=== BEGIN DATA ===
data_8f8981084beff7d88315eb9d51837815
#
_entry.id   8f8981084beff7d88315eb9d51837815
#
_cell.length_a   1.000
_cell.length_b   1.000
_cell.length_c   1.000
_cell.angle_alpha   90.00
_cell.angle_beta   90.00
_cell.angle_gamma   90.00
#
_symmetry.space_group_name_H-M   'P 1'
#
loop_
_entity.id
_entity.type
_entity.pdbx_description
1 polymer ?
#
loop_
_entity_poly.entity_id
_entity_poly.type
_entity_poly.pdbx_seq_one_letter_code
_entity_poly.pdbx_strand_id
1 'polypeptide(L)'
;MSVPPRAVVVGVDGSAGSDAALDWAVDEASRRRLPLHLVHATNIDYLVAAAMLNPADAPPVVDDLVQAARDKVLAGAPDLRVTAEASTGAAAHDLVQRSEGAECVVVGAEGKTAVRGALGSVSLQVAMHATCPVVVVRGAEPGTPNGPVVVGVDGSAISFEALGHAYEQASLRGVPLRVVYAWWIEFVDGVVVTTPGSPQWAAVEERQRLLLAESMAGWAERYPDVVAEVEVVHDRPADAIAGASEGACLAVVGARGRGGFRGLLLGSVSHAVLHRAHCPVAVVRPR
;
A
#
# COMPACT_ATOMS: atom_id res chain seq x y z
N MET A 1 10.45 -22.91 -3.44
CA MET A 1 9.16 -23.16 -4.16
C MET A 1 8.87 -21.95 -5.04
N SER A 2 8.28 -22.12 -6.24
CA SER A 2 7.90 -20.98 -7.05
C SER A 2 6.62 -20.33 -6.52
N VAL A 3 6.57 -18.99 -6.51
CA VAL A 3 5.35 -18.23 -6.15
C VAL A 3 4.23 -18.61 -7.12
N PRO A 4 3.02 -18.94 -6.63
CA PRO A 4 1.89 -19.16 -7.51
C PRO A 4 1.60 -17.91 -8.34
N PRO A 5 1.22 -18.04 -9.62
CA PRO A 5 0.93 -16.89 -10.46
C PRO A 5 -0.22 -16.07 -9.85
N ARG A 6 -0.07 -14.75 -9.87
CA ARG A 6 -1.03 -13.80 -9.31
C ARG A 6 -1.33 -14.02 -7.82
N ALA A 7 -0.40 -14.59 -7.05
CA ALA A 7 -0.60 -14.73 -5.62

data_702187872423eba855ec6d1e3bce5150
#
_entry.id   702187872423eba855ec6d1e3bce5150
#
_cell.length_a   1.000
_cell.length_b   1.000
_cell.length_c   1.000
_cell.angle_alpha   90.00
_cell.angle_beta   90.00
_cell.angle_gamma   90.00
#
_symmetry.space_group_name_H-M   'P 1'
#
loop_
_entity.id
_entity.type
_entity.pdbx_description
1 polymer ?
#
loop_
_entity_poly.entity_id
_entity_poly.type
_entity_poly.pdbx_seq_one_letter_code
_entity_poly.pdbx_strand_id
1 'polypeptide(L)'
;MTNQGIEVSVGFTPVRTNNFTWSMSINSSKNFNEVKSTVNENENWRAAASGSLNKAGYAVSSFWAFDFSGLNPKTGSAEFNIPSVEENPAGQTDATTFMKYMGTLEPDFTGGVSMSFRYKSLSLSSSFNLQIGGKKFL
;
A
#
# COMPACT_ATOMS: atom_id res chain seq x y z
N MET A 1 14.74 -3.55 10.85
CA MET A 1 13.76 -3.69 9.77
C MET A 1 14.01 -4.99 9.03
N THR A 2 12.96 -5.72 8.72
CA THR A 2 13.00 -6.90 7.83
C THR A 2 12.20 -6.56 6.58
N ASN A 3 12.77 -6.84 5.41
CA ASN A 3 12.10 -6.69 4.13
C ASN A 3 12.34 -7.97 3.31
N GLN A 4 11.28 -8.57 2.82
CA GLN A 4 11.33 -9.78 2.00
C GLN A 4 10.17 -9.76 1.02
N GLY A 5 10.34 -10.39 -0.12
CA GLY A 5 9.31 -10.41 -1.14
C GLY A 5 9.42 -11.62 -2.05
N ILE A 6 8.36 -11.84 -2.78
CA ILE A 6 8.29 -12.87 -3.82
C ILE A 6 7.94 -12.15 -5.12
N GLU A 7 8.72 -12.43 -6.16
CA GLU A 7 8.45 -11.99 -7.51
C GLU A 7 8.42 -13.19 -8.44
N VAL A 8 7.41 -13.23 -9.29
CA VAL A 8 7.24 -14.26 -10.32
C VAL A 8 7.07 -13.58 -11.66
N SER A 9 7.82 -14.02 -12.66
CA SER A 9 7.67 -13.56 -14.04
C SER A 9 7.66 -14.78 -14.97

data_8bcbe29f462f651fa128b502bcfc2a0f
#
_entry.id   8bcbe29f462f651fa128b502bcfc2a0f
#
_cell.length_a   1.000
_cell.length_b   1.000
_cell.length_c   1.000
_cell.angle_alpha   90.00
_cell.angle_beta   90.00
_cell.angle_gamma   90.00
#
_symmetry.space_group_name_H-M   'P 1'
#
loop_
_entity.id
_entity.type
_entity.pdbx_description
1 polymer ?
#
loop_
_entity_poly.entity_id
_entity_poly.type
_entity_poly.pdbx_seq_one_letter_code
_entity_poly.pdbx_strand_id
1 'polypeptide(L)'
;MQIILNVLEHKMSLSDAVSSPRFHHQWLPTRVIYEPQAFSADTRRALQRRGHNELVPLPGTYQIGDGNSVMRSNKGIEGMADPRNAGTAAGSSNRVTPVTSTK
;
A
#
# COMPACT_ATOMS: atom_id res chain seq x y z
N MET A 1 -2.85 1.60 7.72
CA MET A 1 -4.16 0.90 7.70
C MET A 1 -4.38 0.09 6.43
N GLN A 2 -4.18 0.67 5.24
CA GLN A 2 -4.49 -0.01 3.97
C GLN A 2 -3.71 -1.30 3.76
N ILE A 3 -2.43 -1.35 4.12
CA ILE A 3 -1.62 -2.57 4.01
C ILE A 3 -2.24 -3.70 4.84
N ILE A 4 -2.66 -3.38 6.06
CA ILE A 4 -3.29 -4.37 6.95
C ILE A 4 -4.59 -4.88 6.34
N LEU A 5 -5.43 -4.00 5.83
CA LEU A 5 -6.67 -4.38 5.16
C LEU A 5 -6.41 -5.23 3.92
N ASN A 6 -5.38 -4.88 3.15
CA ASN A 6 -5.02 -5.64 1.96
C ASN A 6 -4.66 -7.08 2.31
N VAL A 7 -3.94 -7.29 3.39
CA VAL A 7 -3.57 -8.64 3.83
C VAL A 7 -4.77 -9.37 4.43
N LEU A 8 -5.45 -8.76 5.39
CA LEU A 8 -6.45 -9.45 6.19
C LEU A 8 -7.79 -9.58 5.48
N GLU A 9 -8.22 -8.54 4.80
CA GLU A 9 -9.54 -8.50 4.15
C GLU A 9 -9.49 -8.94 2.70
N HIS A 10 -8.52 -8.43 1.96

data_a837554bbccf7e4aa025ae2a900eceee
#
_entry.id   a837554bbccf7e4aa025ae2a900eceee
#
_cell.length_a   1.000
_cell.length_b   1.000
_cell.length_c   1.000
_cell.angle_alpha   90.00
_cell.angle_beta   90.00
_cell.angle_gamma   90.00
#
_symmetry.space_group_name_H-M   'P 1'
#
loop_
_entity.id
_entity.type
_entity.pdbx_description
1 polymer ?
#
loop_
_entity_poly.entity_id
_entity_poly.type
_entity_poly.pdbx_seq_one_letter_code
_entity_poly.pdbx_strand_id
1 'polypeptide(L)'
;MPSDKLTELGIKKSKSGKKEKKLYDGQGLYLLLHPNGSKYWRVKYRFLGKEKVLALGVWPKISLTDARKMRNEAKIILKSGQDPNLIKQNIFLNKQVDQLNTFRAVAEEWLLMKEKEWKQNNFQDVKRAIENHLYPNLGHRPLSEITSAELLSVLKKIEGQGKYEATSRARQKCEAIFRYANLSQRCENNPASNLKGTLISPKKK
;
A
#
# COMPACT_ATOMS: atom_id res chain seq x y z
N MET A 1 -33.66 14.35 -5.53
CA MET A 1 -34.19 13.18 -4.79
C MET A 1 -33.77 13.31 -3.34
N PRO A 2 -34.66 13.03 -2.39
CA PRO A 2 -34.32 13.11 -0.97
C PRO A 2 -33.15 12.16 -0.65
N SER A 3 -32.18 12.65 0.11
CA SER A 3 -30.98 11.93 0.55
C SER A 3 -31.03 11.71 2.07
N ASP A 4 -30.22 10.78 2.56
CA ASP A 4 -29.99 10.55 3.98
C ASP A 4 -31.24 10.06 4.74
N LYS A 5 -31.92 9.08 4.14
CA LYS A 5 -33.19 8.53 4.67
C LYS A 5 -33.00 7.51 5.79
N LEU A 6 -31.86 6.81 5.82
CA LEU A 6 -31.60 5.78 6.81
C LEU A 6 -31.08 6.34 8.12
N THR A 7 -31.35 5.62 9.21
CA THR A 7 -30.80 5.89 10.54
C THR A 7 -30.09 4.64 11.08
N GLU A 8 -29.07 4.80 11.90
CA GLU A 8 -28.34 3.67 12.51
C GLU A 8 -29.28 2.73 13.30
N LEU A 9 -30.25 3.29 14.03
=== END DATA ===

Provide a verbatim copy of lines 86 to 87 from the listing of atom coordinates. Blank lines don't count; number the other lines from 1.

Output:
C THR A 2 12.20 -6.56 6.58
N ASN A 3 12.77 -6.84 5.41